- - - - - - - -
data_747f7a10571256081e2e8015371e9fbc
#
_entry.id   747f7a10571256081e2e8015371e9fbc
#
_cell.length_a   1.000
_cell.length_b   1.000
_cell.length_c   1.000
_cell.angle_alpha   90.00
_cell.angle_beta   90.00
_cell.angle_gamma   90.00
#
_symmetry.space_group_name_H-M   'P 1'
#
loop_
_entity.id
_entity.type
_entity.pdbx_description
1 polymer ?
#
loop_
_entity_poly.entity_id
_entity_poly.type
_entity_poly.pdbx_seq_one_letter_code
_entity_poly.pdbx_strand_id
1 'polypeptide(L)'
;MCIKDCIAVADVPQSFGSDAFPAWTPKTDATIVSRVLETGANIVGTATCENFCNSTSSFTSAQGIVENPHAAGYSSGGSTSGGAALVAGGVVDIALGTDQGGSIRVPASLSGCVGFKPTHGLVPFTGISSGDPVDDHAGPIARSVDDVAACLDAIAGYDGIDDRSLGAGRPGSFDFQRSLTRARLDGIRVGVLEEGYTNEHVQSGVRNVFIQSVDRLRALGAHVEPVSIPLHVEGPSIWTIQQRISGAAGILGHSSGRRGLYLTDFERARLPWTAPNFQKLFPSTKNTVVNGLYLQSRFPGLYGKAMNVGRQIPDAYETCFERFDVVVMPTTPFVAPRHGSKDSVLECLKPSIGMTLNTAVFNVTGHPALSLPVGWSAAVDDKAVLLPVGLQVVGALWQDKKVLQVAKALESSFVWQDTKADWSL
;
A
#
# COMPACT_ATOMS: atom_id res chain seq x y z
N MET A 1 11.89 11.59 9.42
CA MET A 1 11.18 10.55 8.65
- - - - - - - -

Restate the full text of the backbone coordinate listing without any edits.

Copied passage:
data_747f7a10571256081e2e8015371e9fbc
#
_entry.id   747f7a10571256081e2e8015371e9fbc
#
_cell.length_a   1.000
_cell.length_b   1.000
_cell.length_c   1.000
_cell.angle_alpha   90.00
_cell.angle_beta   90.00
_cell.angle_gamma   90.00
#
_symmetry.space_group_name_H-M   'P 1'
#
loop_
_entity.id
_entity.type
_entity.pdbx_description
1 polymer ?
#
loop_
_entity_poly.entity_id
_entity_poly.type
_entity_poly.pdbx_seq_one_letter_code
_entity_poly.pdbx_strand_id
1 'polypeptide(L)'
;MCIKDCIAVADVPQSFGSDAFPAWTPKTDATIVSRVLETGANIVGTATCENFCNSTSSFTSAQGIVENPHAAGYSSGGSTSGGAALVAGGVVDIALGTDQGGSIRVPASLSGCVGFKPTHGLVPFTGISSGDPVDDHAGPIARSVDDVAACLDAIAGYDGIDDRSLGAGRPGSFDFQRSLTRARLDGIRVGVLEEGYTNEHVQSGVRNVFIQSVDRLRALGAHVEPVSIPLHVEGPSIWTIQQRISGAAGILGHSSGRRGLYLTDFERARLPWTAPNFQKLFPSTKNTVVNGLYLQSRFPGLYGKAMNVGRQIPDAYETCFERFDVVVMPTTPFVAPRHGSKDSVLECLKPSIGMTLNTAVFNVTGHPALSLPVGWSAAVDDKAVLLPVGLQVVGALWQDKKVLQVAKALESSFVWQDTKADWSL
;
A
#
# COMPACT_ATOMS: atom_id res chain seq x y z
N MET A 1 11.89 11.59 9.42
CA MET A 1 11.18 10.55 8.65